The Black Planet

GRAVE LINES – Fed Into The Nihilist Engine

Luís Rodrigues 16/04/2018 Comments Off on GRAVE LINES – Fed Into The Nihilist Engine

Grave Lines

While doing a very well received UK tour with Black Moth, the band Grave Lines showcased some new songs and announced that a new album would be coming out soon. With the revealing of the album title and release date came a music video of the same name: “Fed Into The Nihilist Engine”. We got a chance to listen to the whole album ahead of its release (4th of May 2018) through New Heavy Sounds and can now tell you all about it.

Having listened to the band’s first record “Welcome To Nothing”, the first thing that is immediately noticeable, even before hitting play, is that the track count went up to 9, compared to the previous 5. Some tracks are shorter in length, going as short as 1 minute and 58 seconds, contrasting with the shortest song length of 6 minutes and 43 seconds from the previous one.

While listening to the album, it is clear that the band changed their sound big time. It’s still a Grave Lines album, the style of vocals, guitars, drums and bass are all still there, yet it sounds different. It’s the same dark, bleak, doom goodness, but in this new album there seems to be a greater care in making sure that the different tracks connect better together and feel part of one single cohesive timeline rather than individual pieces. The heavy loud sound of the previous album gives way to a different kind of heaviness. One that is achieved through creating an atmosphere and setting up the right mood rather than plain loudness, with a few hints of early Black Sabbath. It shows a greater range of influences which complement each other nicely.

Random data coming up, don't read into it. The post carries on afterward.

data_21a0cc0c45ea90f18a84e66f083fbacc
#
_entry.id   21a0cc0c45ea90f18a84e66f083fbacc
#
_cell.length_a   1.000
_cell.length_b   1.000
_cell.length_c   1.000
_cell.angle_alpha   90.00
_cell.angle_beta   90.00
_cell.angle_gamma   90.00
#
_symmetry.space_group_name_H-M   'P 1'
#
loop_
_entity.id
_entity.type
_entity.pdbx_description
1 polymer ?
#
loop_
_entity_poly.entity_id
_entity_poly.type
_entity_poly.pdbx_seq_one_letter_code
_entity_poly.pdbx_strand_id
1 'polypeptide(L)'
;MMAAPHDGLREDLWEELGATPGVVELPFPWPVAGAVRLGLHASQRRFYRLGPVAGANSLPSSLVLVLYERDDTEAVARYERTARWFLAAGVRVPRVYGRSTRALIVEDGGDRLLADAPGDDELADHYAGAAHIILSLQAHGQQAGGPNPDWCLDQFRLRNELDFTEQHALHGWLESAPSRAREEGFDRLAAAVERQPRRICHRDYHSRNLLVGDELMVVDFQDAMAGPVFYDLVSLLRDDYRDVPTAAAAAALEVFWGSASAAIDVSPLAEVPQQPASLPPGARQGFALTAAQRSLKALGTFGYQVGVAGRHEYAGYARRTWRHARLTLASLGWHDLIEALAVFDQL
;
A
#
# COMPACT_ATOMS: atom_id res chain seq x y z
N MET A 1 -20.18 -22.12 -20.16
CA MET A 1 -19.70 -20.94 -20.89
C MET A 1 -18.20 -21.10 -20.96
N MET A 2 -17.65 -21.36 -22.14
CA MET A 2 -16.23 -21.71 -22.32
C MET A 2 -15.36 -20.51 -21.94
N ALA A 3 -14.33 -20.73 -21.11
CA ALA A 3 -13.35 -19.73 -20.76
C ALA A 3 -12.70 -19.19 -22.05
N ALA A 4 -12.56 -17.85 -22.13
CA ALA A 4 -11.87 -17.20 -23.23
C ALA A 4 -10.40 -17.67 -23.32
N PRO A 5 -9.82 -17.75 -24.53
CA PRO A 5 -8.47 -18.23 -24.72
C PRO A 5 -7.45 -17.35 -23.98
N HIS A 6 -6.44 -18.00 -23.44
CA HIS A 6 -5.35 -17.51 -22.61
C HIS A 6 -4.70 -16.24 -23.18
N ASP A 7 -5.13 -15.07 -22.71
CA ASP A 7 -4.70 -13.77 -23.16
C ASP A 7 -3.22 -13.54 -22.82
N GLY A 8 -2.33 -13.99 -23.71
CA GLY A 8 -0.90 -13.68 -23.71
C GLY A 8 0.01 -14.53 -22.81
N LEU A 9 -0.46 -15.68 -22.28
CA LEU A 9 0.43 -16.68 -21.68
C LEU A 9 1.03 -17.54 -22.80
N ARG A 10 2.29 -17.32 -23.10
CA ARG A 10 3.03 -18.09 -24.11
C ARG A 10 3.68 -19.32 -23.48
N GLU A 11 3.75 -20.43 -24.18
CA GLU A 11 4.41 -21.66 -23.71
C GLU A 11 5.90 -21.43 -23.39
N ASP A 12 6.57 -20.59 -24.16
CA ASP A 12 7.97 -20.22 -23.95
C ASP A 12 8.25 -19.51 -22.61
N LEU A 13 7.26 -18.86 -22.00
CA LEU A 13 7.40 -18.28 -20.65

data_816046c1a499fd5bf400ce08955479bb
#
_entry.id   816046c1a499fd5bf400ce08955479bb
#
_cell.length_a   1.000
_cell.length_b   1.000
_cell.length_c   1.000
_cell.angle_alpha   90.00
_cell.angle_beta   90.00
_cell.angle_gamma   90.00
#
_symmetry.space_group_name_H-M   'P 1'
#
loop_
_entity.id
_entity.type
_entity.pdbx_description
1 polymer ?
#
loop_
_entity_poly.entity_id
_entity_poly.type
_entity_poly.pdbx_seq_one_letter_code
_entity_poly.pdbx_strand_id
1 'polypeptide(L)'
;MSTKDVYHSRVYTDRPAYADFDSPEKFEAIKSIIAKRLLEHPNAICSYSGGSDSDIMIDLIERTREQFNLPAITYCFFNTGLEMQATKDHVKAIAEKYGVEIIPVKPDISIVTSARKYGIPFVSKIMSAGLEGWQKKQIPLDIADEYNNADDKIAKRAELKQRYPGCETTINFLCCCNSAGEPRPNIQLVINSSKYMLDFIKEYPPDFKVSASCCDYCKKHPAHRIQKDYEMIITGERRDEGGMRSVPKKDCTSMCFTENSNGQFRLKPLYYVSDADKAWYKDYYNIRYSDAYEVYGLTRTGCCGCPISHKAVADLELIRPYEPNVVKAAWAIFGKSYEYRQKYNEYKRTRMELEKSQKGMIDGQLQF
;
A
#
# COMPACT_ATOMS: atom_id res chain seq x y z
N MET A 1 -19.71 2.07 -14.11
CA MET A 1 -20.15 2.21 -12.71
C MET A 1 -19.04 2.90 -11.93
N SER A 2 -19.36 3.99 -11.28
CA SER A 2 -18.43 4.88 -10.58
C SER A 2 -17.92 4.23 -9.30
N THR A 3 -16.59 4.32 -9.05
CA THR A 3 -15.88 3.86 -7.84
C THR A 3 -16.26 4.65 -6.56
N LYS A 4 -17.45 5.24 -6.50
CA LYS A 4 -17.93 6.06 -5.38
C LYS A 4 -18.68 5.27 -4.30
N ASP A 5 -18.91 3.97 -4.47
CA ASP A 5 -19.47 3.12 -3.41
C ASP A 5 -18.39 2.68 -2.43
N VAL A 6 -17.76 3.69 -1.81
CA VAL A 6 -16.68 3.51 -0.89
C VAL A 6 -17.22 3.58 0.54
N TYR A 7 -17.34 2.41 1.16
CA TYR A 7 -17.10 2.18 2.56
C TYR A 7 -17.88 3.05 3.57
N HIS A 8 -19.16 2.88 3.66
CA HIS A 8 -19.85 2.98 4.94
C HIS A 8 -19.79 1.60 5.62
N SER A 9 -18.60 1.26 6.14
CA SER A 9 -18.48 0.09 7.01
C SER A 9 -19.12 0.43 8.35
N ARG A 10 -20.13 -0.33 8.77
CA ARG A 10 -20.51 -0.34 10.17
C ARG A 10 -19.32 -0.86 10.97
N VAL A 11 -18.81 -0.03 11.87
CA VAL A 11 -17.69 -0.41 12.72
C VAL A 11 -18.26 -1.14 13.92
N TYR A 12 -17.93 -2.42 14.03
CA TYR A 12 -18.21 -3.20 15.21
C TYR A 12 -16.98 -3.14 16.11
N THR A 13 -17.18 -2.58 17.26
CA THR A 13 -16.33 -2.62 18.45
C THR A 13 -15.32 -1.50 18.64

Between each song there is an interlude, these are shorter tracks where the instrumentation is minimal and it feels as if all the lights go off and there is only a spotlight aimed at the singer Jake Harding for him to lay himself bare. These are moments when the self-introspective nature of the lyrics becomes more obvious. Using the term interlude feels unfair as these are fully realized songs, but at the same time they are dramatically different from other tracks in the album. A couple of these “songs-in-between-songs” were actually played live on their UK tour with Black Moth, and even live they work very well.

The whole album should please doom and sludge lovers and alike. Grave Lines are still a fairly young band, but it’s only a matter of time until you start hearing more about them. This is one band to watch out for and if you get a chance to see them live you should not hesitate and take it.

8/10

About Grave Lines

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Review by Luís Rodrigues
Managing Editor: Filipe Gomes

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About The Author

I've been doing concert photography since 2008 and occasionally write some reviews. I stopped doing concert photography when I moved from Portugal to London back in 2012, but got back into it in 2018. New year's resolutions...

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